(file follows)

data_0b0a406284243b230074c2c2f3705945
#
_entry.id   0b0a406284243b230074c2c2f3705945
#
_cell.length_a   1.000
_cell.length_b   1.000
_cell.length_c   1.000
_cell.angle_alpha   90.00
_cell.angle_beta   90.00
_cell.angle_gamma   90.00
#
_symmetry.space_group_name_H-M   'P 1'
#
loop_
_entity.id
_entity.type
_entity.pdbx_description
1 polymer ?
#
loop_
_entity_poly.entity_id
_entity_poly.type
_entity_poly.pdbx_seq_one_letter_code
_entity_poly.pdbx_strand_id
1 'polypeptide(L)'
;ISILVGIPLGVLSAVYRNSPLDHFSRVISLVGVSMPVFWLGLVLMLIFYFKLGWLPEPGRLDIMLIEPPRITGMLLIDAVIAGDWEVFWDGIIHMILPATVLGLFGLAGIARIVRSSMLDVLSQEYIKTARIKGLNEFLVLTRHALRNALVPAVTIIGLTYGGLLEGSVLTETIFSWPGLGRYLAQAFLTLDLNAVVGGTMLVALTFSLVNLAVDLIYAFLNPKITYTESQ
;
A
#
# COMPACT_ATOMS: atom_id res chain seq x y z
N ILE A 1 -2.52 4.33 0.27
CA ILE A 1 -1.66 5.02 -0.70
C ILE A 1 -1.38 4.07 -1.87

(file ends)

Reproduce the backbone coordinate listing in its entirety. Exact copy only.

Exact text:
data_0b0a406284243b230074c2c2f3705945
#
_entry.id   0b0a406284243b230074c2c2f3705945
#
_cell.length_a   1.000
_cell.length_b   1.000
_cell.length_c   1.000
_cell.angle_alpha   90.00
_cell.angle_beta   90.00
_cell.angle_gamma   90.00
#
_symmetry.space_group_name_H-M   'P 1'
#
loop_
_entity.id
_entity.type
_entity.pdbx_description
1 polymer ?
#
loop_
_entity_poly.entity_id
_entity_poly.type
_entity_poly.pdbx_seq_one_letter_code
_entity_poly.pdbx_strand_id
1 'polypeptide(L)'
;ISILVGIPLGVLSAVYRNSPLDHFSRVISLVGVSMPVFWLGLVLMLIFYFKLGWLPEPGRLDIMLIEPPRITGMLLIDAVIAGDWEVFWDGIIHMILPATVLGLFGLAGIARIVRSSMLDVLSQEYIKTARIKGLNEFLVLTRHALRNALVPAVTIIGLTYGGLLEGSVLTETIFSWPGLGRYLAQAFLTLDLNAVVGGTMLVALTFSLVNLAVDLIYAFLNPKITYTESQ
;
A
#
# COMPACT_ATOMS: atom_id res chain seq x y z
N ILE A 1 -2.52 4.33 0.27
CA ILE A 1 -1.66 5.02 -0.70
C ILE A 1 -1.38 4.07 -1.87